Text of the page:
Conrad Kain: A guide of great spirit

January 29th, 2021 3 Minutes

Conrad Kain was born in Nasswald, Austria, on August 10, 1883. Following his father’s death in 1892, things for his family were difficult, and Conrad left school at age 14, finding work as a goat herder and quarryman. He soon developed a love for the mountains and became a guide and a porter. Conrad earned his Fuherbuch (guiding certification) in 1906 at the age of 23. Kain would climb in the Alps and Corsica.

#0047.0339 ca. 1960 Marylin Hurst looking at Whitehorn Mountain from Berg Lake Plateau located near Mount Robson – Image courtesy of Columbia Basin Institute

Kain had a client, Dr. Erich Pistor, contact the CPR to help him secure work as a guide at their mountain hotels. However, there were no openings; eventually, he did find employment in the spring of 1909 as the first official guide for the Alpine Club of Canada (ACC) courtesy of the ACC president Arthur O. Wheeler. Kain guided during the ACC camp at Lake O’Hara. It was while working for the ACC that Conrad developed many friendships. In 1912, Ned Hollister, whom he had met through the ACC, recruited him to guide a Harvard-Smithsonian expedition in the Altai Mountains on the Siberian Mongolian border.

Kain led the first ascent of Mount Robson, the highest peak in the Canadian Rockies, in 1913 with A. H. McCarthy and Bill Foster.

The skilled mountaineer also climbed Mount Farnham (the highest peak in the Purcells) and Farnham Tower in 1914, with A.H. McCarthy. In 1916, he would climb Mount Louis near Banff and the imposing Bugaboo Spire in the Purcells, among other peaks.

Kain is credited with over 60 first ascents in the Canadian Rockies and the Purcells. He also spent several seasons climbing in the Southern Alps of New Zealand, where he completed many first ascents. Of his feats, Kain climbed Aoraki/Mount Cook, New Zealand’s highest peak, twice.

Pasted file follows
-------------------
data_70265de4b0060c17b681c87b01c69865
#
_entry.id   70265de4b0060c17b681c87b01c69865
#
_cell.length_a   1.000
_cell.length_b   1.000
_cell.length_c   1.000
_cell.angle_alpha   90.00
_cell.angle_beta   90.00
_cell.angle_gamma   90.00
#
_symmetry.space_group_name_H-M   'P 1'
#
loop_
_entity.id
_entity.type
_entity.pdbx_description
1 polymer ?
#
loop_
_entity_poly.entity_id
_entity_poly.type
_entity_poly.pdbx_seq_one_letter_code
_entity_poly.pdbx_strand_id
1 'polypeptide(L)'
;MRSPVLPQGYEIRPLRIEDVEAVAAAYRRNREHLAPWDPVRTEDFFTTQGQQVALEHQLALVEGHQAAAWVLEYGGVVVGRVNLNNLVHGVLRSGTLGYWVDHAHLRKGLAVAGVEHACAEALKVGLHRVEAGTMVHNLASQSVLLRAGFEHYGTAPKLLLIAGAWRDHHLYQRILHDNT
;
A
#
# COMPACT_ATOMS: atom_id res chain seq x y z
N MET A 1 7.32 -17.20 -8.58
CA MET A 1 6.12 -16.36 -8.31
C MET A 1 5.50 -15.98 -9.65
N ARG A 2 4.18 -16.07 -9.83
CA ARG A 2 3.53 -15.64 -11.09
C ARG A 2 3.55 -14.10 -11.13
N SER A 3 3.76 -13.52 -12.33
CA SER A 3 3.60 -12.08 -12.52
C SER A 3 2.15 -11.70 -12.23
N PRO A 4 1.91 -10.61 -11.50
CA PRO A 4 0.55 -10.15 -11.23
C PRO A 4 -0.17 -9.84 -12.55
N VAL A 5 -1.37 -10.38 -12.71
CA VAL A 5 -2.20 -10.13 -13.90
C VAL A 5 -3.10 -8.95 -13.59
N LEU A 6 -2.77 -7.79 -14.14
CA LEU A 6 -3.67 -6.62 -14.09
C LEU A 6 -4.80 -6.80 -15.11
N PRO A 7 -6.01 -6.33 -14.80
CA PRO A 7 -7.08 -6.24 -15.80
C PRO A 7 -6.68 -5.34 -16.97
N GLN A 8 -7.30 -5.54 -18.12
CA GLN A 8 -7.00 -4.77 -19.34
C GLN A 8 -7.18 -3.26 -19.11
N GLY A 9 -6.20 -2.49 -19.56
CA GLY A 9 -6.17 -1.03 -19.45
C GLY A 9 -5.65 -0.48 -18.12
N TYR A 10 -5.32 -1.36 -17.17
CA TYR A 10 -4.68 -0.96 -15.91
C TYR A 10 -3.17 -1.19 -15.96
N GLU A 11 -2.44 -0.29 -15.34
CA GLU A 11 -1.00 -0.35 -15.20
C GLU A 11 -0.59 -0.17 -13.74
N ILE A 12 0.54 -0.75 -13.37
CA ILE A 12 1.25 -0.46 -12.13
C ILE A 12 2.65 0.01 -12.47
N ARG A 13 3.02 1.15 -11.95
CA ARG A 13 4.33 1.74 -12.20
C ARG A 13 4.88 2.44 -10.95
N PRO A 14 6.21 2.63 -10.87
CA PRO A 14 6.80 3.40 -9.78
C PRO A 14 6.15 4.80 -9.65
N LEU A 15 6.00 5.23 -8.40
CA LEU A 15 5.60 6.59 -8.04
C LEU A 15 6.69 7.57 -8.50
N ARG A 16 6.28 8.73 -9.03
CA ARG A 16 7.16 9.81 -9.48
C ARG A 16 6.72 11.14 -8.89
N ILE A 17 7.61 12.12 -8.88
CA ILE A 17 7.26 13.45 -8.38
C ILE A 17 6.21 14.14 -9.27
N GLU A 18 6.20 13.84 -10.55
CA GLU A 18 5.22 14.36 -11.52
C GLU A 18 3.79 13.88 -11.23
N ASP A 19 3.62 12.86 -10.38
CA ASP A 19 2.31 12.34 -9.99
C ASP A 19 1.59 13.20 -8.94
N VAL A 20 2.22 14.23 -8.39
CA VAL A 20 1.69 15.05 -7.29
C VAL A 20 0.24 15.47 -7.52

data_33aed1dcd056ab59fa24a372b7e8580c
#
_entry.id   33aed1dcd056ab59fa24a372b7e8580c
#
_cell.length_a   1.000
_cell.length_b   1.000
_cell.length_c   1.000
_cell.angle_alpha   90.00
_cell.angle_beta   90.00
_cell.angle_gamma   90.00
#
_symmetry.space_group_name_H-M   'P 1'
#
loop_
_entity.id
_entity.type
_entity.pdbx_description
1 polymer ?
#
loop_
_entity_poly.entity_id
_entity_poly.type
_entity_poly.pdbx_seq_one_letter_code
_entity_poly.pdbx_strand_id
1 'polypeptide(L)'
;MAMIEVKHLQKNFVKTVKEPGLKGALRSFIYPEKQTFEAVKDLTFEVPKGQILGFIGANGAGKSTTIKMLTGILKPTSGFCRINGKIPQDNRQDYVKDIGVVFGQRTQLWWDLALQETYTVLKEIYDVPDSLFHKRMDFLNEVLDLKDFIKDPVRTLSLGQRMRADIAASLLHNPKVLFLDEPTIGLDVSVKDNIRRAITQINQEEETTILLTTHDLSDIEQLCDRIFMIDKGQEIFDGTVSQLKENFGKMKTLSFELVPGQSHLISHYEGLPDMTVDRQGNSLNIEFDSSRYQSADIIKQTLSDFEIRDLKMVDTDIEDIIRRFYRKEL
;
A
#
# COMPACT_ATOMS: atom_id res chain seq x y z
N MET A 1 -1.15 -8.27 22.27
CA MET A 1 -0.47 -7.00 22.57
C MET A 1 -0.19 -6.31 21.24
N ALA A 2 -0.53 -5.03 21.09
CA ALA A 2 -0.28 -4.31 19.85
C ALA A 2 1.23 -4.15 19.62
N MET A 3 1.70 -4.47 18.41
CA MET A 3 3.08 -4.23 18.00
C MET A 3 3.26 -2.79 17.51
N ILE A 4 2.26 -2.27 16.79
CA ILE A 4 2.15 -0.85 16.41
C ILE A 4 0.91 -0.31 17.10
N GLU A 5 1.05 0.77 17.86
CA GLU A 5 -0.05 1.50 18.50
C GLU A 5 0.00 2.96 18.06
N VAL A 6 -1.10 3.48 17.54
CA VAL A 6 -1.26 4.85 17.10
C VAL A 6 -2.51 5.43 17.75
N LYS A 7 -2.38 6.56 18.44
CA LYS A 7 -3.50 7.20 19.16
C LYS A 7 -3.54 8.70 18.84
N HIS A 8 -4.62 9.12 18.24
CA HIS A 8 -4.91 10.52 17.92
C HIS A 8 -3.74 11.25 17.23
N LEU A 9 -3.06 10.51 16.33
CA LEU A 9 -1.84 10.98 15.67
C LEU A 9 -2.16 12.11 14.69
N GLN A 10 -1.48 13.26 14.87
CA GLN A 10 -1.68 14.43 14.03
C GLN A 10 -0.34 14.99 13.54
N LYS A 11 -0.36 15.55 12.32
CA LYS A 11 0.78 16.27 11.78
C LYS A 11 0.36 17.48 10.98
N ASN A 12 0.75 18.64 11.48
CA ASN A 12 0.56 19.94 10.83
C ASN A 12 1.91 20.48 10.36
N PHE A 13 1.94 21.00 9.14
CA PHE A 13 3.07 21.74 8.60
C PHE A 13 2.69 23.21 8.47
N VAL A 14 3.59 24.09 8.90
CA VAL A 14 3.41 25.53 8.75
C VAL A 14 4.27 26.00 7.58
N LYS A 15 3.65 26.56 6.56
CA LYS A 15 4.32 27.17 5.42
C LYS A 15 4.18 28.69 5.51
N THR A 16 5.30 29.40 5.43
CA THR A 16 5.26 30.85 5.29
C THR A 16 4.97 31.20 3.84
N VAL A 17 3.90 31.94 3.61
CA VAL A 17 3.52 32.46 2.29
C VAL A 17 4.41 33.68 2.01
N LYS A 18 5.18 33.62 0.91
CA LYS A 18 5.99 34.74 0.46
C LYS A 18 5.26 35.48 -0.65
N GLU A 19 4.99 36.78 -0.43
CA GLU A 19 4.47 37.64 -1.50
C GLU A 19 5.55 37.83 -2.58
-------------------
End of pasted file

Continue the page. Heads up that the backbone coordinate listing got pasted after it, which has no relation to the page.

In the off-season, when he was not in New Zealand, Kain would frequently spend time on the Karmax Ranch of A. H. MacCarthy near Wilmer, BC. It is there that he met his wife to be Henriquita “Hetta” Ferrara. They were married in June 1917. Conrad would work as a hunting guide, outfitter, and a trapper in winter. He often accompanied Arthur O. Wheeler on his topographic surveys on the Alberta-BC boundary.

In 1920, he purchased a ranch near Wilmer, where he raised mink and marten for fur. He would continue to climb and outfit others and even worked as a stunt double for Hollywood motion pictures filming in the area.

In February 1933, his wife, Hetta, died at the hospital in Cranbrook. She is buried in the Catholic section of the old Cranbrook Cemetery. Kain remained busy climbing in the Bugaboos, after her passing, including an ascent of Crescent Spire, and he crossed the Waputik Icefield from Banff to Yoho. On his 50th birthday, Conrad ascended Mount Louis again. In October of 1933, he fell ill and was taken to the hospital in Cranbrook. He passed away on February 2, 1934, and is buried in the Cranbrook cemetery. His friends replaced the simple marker with a more elaborate granite piece.

Gravestone of Conrad Kain (located at the old Cranbrook graveyard) 0047.0030 ca. 1977
Conrad Kain’s gravestone located at the old Cranbrook graveyard, 1977. – Image courtesy of Columbia Basin Institute

In 1935, his autobiography “Where the clouds can go” was published by the American Alpine Club, compiled by and with a foreword by J. Monroe Thorington. The latest edition of this book is considered a classic by Canadian mountaineers and was published in 2009 by Rocky Mountain Books. Another book compiling letters written by Conrad Kain titled “Conrad Kain: Letters from a Wandering Mountain Guide, 1906-1933” was published in 2014 by the University of Alberta Press.

Conrad Kain has several mountains and traverses named for him in Canada and New Zealand. In 1951, celebrated poet Earle Birney penned the poem “Conrad Kain”. The ACC constructed the Conrad Kain hut in Bugaboo Provincial Park for use by mountaineers in 1972.

The Conrad Kain Centennial Society was formed to celebrate his legacy in 2007. The society opened the Conrad Kain Park and monument in Wilmer in 2009, marking the centennial of Kain’s arrival to Canada. The Society also runs an annual teen climbing camp in the Bugaboos in association with the ACC and others. The society has erected interpretive plaques and geocaches in various locations and is currently proposing the construction of the Conrad Kain Centre in Wilmer.

The climbing wall at J. Alfred Laird Elementary School in Invermere, B.C., was renamed the Conrad Kain Climbing Wall several years ago. For the centennial of Kain’s ascent of Bugaboo Spire, a group of ACC climbers with Kain era gear recreated his climb in 2016. This expedition, which was partially sponsored by the Royal Canadian Geographical Society, was the subject of the documentary film “Hemp Rope and Hobnail Boots.”

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